EU Implements New Tariffs on U.S. Exports of Heavy Equipment

Import duties of 25% will be imposed on some types of heavy equipment exported from the U.S. to the European Union.

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On November 9, the European Commission announced it will implement additional tariffs on U.S. exports. This was authorized by the World Trade Organization (WTO) as countermeasures for the illegal subsidies that the U.S. has given to the American aircraft manufacturer Boeing.

Commission implementing regulation (EU) 2020/1646 went into effect on November 10, and will include an import duty of 25% on certain types of construction and other heavy machinery. The following categories of construction machines are impacted according to a news release from CECE:

  • 8429 51 10 - self-propelled front-end shovel loaders specially designed for underground use
  • 8429 51 91 - self-propelled front-end crawler shovel loaders (other than specially designed for underground use)
  • 8429 51 99 - self-propelled front-end shovel loaders (other than specially designed for underground use or crawler shovel loaders)

According to CECE's announcement on the topic, the European Commission says it is ready to work with the U.S. to settle the long-running dispute that has brought about the additional tariffs. It is also open to coming to an agreement on long-term disciplines on aircraft subsidies. 

The European Agricultural Machinery association CEMA sent out a statement upon announcement of the new tariffs noting its disappointment in the impact this decision will have on farmers and agricultural equipment manufacturers. 

"We fully support a robust multilateral dispute settlement system to enforce a level playing field for international trade. But we fail to see how making American customers pay more for European agricultural products or making European farmers pay more for American built agricultural tractors will help in the daily life of citizens on both sides of the Atlantic.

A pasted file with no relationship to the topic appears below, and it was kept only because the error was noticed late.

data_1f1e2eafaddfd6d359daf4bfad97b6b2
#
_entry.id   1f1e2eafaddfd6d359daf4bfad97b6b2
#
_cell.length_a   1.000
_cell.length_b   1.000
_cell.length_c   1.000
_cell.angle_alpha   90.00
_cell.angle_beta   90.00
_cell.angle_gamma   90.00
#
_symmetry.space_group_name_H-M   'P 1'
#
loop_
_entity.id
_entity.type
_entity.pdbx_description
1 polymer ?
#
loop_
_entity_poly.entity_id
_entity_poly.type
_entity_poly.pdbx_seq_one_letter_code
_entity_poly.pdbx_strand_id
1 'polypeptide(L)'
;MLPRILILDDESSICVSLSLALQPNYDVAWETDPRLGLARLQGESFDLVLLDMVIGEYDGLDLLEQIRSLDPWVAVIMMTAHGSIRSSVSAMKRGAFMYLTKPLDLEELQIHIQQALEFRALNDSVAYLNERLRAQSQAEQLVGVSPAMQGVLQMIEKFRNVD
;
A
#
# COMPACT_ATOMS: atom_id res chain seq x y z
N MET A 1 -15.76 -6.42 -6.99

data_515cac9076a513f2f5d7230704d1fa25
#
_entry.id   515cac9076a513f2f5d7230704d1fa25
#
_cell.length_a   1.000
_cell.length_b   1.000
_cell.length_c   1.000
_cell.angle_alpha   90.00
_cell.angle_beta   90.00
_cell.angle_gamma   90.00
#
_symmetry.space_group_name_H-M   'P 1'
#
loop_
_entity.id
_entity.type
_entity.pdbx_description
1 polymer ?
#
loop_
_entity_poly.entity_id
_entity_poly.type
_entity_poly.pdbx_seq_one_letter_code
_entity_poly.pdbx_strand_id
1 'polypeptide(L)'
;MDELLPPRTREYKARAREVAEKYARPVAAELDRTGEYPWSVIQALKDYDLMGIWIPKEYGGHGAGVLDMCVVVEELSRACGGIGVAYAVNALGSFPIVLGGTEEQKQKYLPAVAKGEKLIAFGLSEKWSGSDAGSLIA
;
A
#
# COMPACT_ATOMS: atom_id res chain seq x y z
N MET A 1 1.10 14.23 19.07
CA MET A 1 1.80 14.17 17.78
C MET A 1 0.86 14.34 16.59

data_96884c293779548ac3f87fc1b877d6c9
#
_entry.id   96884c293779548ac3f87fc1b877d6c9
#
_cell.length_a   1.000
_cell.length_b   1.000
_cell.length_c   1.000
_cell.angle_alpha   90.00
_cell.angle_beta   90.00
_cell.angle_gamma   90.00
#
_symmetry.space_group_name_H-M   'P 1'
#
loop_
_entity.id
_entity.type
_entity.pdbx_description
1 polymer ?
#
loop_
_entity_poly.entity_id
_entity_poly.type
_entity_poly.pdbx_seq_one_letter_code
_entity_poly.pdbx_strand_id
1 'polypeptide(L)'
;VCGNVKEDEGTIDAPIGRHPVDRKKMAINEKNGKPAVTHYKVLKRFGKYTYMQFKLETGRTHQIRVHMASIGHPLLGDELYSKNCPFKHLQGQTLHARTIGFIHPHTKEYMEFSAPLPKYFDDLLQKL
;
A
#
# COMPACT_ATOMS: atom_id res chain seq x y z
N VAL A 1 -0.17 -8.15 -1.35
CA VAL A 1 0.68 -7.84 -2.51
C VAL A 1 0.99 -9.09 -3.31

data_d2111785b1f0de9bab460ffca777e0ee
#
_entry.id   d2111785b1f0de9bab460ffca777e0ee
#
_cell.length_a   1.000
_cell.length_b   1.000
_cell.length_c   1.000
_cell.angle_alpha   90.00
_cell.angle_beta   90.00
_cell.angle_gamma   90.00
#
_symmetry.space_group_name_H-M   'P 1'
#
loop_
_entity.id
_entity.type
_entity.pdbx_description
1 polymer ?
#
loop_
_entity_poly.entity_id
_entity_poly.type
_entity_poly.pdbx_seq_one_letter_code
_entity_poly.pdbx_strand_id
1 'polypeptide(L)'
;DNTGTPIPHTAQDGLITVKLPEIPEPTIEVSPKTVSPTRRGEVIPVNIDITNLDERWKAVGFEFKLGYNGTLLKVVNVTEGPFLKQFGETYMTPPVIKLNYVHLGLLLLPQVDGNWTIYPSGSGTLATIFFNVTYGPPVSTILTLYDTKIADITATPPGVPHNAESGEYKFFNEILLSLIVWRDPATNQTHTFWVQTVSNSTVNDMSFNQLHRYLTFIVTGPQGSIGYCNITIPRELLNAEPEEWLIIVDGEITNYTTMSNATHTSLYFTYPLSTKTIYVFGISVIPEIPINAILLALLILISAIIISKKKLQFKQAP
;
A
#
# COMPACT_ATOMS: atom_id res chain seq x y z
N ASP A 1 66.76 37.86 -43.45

"We therefore deeply regret that the WTO was not capable of synchronizing its respective decisions in the Airbus and Boeing cases. 

We once again call on the EU and the US Government to find a fast settlement to finally end the dispute over subsidies for the two aircraft manufacturers and abolish the punitive tariffs in bilateral trade," CEMA said in its statement on the subject. 

Association of Equipment Manufacturers (AEM) President Dennis Slater issued the following statement on the European Union announcement of additional tariffs on U.S. products as part of the WTO dispute between Boeing and Airbus: “With tariffs now impacting two-way trade of construction and agricultural equipment between the U.S. and the EU, we strongly urge both parties to quickly accelerate engagement and negotiate a solution to this dispute. Increased U.S. and EU tariffs have impacted several sectors with no ties to the civil aircraft industry and have especially hurt manufacturers of construction and agricultural equipment, as well as distributors and customers. At a time of tremendous upheaval, economies on both sides of the Atlantic cannot afford additional punitive tariffs.” 

*Editor's note: This content was originally published Nov. 18 and updated Nov. 21 with additional information.